A Fish Story

Then the sun emerged and I saw a glint of gold rim on the gravel bottom.

June 20, 2016 | | Departments

I am teaching my son to fly-fish. We are wading the mouth of the Beaver River on Georgian Bay in search of Atlantic salmon, a species recently restored to these waters. I know from experience it is dangerous work.

I learned to fly-fish for salmon in England on the River Mole in North Devon. My teacher, a retired country doctor named John Wingfield, took me out to the front lawn in front of his Victorian cottage and taught me how to cast the fly, flicking the rod like a paint brush between the ten o’clock and two o’clock positions. When he was satisfied I could hit a handkerchief at 30 feet, he sighed and waved me off to the river. “Try not to frighten the fish,” he said.

I spent the summer of 1971 wading the Mole and bringing back news of it to Dr. John. I caught little speckles and cooked them on the bank as the cows watched. I once saw two large brown trout flash by in the silver water, but I never saw any of the salmon for which it was famous.

A few years ago I returned to those waters in the company of Andy Gray, a business partner of Dr. John’s daughter. Andy is what is known in the Devon countryside as “a keen shot.” His car looks and smells like someone had lived in it for several years and then died in it. This is because he hunts and fishes with a wet dog and the back seat fills with the detritus of the chase along with pieces of dead rabbit for his falcon, which always rides on his wrist.

“I think the cell phone rule is a bloody good one,” he says, reaching across to change gears. “You absolutely cannot drive with a falcon on one hand and a cell phone in the other.”

We had a pint in the Grove Inn at King’s Nympton, which welcomes dogs and falcons, and then drove down the hill to Wampford Bridge, which crosses the Mole. We walked across the meadows to a stretch of the river that flows down into a newly-formed pool called The Pot. Nothing about the scenery has changed in 40 years, not even the cows. Andy handed me two flies, a Stoat’s Tail and a Hairy Mary, and told me to work across the river down to The Pot.

“Don’t do anything stupid or we’ll pick you up in the Bristol Channel,” he warned. We wished each other “tight lines” and set off.

It had rained in the night and the water was high and very fast. I tossed the fly gently upstream and watched it float down. It snagged something. On the very first cast I feared I had lost Andy’s expensive Hairy Mary fly. I gave the rod a tug and a beautiful salmon leapt up out of the water, flapping its tail.

I fought down the surge of adrenalin and said firmly, “You are not going to catch this fish. Just enjoy the moment and don’t do anything stupid.” Then I dropped my net. I lunged forward and grabbed it before it went to the Bristol Channel. My waders took on a gallon of water and I had to let the rod tip down and stagger out to the safety of the shallows. Letting the line go slack on a fish is almost always fatal. But when I raised the rod again, the fish was still on. He raced away down the river and then raced back up. We fought ferociously for the next 15 minutes.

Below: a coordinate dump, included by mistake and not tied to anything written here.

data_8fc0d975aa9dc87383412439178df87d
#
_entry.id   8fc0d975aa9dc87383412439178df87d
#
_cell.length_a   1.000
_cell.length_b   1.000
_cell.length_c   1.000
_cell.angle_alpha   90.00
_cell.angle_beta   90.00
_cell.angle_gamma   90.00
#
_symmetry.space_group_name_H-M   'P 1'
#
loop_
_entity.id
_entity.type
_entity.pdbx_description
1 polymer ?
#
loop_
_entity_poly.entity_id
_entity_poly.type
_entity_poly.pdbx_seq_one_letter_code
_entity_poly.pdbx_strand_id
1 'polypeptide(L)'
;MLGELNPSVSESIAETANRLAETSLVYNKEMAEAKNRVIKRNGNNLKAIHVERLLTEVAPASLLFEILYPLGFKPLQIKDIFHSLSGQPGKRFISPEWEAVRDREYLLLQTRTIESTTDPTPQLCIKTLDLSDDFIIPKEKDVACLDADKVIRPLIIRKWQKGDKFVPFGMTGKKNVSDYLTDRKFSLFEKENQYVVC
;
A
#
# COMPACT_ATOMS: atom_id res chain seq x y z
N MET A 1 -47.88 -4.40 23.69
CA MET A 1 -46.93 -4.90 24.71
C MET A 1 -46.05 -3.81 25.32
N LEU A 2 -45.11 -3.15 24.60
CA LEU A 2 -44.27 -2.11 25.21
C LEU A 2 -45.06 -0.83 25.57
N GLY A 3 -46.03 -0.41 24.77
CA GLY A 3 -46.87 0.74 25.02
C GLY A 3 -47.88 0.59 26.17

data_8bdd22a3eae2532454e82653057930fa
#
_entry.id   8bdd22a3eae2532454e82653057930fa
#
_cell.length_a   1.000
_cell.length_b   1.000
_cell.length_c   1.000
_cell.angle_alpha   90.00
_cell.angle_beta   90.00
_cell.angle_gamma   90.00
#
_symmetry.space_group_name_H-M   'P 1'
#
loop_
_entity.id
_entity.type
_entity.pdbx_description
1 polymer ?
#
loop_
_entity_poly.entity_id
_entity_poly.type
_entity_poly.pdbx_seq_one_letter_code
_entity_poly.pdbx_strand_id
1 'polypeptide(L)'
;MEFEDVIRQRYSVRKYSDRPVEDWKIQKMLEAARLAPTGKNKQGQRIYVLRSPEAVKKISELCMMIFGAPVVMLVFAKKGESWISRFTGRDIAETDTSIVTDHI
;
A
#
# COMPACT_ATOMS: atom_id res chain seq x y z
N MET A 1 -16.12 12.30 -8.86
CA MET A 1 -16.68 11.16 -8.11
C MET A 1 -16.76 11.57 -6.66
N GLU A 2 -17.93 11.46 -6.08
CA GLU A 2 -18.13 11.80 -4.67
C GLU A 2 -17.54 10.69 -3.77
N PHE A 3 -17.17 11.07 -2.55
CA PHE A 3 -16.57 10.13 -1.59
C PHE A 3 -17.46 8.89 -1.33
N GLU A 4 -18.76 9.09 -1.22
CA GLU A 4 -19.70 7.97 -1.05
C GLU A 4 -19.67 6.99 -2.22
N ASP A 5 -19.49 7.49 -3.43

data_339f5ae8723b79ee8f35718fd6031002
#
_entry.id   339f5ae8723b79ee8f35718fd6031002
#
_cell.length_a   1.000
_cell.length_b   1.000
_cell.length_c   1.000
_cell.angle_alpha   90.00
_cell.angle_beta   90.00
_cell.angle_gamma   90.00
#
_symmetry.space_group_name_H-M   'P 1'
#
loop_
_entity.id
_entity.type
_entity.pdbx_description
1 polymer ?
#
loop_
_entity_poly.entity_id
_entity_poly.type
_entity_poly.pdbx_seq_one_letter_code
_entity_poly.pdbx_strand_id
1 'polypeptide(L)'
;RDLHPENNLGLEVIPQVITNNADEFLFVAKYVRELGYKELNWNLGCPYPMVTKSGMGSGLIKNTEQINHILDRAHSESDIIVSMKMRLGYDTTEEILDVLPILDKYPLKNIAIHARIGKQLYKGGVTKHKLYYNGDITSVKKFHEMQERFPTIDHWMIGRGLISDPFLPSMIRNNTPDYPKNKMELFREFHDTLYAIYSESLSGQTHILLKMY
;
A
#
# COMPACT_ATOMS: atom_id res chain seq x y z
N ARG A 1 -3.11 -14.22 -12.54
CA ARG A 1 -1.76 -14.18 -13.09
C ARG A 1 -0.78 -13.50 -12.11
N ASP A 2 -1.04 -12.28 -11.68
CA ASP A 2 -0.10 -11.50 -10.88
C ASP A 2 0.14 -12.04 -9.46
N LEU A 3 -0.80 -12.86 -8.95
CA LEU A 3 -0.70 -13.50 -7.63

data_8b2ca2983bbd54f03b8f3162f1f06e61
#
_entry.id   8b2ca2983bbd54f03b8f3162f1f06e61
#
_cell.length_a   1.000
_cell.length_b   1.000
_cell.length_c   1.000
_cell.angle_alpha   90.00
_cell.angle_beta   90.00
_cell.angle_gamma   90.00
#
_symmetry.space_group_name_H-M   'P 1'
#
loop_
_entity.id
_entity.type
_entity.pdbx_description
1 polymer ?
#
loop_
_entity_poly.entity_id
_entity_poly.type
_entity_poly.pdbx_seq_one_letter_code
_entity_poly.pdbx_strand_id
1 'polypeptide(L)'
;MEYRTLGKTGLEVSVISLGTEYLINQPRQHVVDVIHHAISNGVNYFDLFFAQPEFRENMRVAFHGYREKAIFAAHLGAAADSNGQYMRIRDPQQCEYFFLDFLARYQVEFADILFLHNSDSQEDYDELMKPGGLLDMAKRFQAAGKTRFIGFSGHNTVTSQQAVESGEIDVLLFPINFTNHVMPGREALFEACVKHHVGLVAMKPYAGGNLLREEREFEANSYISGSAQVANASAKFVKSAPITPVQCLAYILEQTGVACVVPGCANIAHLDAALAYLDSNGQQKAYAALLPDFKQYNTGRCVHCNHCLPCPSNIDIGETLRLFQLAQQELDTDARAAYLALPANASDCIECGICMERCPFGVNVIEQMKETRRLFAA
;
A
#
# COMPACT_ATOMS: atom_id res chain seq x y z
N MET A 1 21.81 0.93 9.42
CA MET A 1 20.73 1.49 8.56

I fought down the surge of adrenalin and said firmly, “You are not going to catch this fish. Just enjoy the moment and don’t do anything stupid.” Illustration by Shelagh Armstrong.

I fought down the surge of adrenalin and said firmly, “You are not going to catch this fish. Just enjoy the moment and don’t do anything stupid.” Illustration by Shelagh Armstrong.

As the fish tired, I eased him into the shallows and snuck up behind him with the net. He zipped right around me, the line caught behind my ear and flipped my glasses 15 feet out into the river. I had no spare pair, I had a rental car and it was four hours to the airport. I had to find those glasses. I fixed my eye on the spot they’d gone in and waded toward it, still holding the rod high. Then the sun emerged and I saw a glint of gold rim on the gravel bottom.

Sometime later, Andy found us lying together in the shallows, both gasping for breath. I had strained so hard with the rod, I had popped the bicep muscle off my elbow. But the fish was in the net.

“I thought I heard someone screaming for help,” he said cheerily. “Oh my! That’s a real fish. It must be seven pounds.”

“Is this catch and release?” I wheezed.

“God, no. The savage has maimed and drowned and blinded you,” he said. “The river wouldn’t be safe if you threw him back.”

About the Author More by Dan Needles

Author and playwright Dan Needles is a recipient of the Leacock Medal for Humour and the Order of Canada. He lives on a small farm in Nottawa.

Leave a Comment

Your email address will not be published. Required fields are marked *

By posting a comment you agree that IN THE HILLS magazine has the legal right to publish, edit or delete all comments for use both online or in print. You also agree that you bear sole legal responsibility for your comments, and that you will hold IN THE HILLS harmless from the legal consequences of your comment, including libel, copyright infringement and any other legal claims. Any comments posted on this site are NOT the opinion of IN THE HILLS magazine. Personal attacks, offensive language and unsubstantiated allegations are not allowed. Please report inappropriate comments to vjones@inthehills.ca.